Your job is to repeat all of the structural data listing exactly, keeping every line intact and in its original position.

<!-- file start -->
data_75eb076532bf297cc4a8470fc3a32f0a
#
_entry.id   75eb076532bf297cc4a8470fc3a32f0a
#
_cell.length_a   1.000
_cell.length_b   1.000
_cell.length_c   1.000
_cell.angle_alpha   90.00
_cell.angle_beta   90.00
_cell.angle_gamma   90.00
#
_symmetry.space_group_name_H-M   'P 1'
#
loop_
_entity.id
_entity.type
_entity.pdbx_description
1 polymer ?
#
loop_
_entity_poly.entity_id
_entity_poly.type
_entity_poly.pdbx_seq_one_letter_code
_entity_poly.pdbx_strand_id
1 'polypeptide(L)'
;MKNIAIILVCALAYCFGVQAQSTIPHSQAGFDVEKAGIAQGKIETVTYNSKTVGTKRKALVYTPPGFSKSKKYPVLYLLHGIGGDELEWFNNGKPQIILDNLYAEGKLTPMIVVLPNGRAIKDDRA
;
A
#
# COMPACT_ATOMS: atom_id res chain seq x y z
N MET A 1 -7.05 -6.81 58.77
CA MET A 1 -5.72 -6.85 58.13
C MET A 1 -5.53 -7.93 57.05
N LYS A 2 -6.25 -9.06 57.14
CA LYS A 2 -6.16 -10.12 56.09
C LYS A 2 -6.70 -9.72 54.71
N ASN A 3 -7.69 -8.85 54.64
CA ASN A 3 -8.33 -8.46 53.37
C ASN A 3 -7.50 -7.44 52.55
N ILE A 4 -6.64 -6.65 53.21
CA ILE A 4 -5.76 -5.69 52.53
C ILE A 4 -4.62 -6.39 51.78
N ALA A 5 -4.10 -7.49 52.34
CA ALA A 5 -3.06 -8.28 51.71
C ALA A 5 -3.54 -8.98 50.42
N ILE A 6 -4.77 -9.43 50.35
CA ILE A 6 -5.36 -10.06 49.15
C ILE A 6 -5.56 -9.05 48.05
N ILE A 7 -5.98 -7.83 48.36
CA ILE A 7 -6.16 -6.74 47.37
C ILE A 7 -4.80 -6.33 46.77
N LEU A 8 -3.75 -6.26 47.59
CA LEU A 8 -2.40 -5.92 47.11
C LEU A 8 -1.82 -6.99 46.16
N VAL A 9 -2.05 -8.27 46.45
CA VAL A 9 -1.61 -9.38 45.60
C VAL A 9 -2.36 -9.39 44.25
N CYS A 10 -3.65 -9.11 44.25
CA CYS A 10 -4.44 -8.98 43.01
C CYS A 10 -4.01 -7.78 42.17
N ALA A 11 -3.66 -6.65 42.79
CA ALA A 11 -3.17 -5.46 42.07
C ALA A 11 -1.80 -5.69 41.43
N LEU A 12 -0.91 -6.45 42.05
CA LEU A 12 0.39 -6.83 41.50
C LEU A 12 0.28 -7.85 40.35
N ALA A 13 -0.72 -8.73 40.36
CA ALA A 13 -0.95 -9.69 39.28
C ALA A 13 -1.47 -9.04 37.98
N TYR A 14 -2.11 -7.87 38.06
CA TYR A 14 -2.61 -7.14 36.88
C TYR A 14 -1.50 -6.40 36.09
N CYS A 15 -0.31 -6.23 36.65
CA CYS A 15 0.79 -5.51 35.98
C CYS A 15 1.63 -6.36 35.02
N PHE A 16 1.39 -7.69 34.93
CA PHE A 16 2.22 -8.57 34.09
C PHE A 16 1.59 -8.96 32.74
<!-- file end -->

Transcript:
data_75eb076532bf297cc4a8470fc3a32f0a
#
_entry.id   75eb076532bf297cc4a8470fc3a32f0a
#
_cell.length_a   1.000
_cell.length_b   1.000
_cell.length_c   1.000
_cell.angle_alpha   90.00
_cell.angle_beta   90.00
_cell.angle_gamma   90.00
#
_symmetry.space_group_name_H-M   'P 1'
#
loop_
_entity.id
_entity.type
_entity.pdbx_description
1 polymer ?
#
loop_
_entity_poly.entity_id
_entity_poly.type
_entity_poly.pdbx_seq_one_letter_code
_entity_poly.pdbx_strand_id
1 'polypeptide(L)'
;MKNIAIILVCALAYCFGVQAQSTIPHSQAGFDVEKAGIAQGKIETVTYNSKTVGTKRKALVYTPPGFSKSKKYPVLYLLHGIGGDELEWFNNGKPQIILDNLYAEGKLTPMIVVLPNGRAIKDDRA
;
A
#
# COMPACT_ATOMS: atom_id res chain seq x y z
N MET A 1 -7.05 -6.81 58.77
CA MET A 1 -5.72 -6.85 58.13
C MET A 1 -5.53 -7.93 57.05
N LYS A 2 -6.25 -9.06 57.14
CA LYS A 2 -6.16 -10.12 56.09
C LYS A 2 -6.70 -9.72 54.71
N ASN A 3 -7.69 -8.85 54.64
CA ASN A 3 -8.33 -8.46 53.37
C ASN A 3 -7.50 -7.44 52.55
N ILE A 4 -6.64 -6.65 53.21
CA ILE A 4 -5.76 -5.69 52.53
C ILE A 4 -4.62 -6.39 51.78
N ALA A 5 -4.10 -7.49 52.34
CA ALA A 5 -3.06 -8.28 51.71
C ALA A 5 -3.54 -8.98 50.42
N ILE A 6 -4.77 -9.43 50.35
CA ILE A 6 -5.36 -10.06 49.15
C ILE A 6 -5.56 -9.05 48.05
N ILE A 7 -5.98 -7.83 48.36
CA ILE A 7 -6.16 -6.74 47.37
C ILE A 7 -4.80 -6.33 46.77
N LEU A 8 -3.75 -6.26 47.59
CA LEU A 8 -2.40 -5.92 47.11
C LEU A 8 -1.82 -6.99 46.16
N VAL A 9 -2.05 -8.27 46.45
CA VAL A 9 -1.61 -9.38 45.60
C VAL A 9 -2.36 -9.39 44.25
N CYS A 10 -3.65 -9.11 44.25
CA CYS A 10 -4.44 -8.98 43.01
C CYS A 10 -4.01 -7.78 42.17
N ALA A 11 -3.66 -6.65 42.79
CA ALA A 11 -3.17 -5.46 42.07
C ALA A 11 -1.80 -5.69 41.43
N LEU A 12 -0.91 -6.45 42.05
CA LEU A 12 0.39 -6.83 41.50
C LEU A 12 0.28 -7.85 40.35
N ALA A 13 -0.72 -8.73 40.36
CA ALA A 13 -0.95 -9.69 39.28
C ALA A 13 -1.47 -9.04 37.98
N TYR A 14 -2.11 -7.87 38.06
CA TYR A 14 -2.61 -7.14 36.88
C TYR A 14 -1.50 -6.40 36.09
N CYS A 15 -0.31 -6.23 36.65
CA CYS A 15 0.79 -5.51 35.98
C CYS A 15 1.63 -6.36 35.02
N PHE A 16 1.39 -7.69 34.93
CA PHE A 16 2.22 -8.57 34.09
C PHE A 16 1.59 -8.96 32.74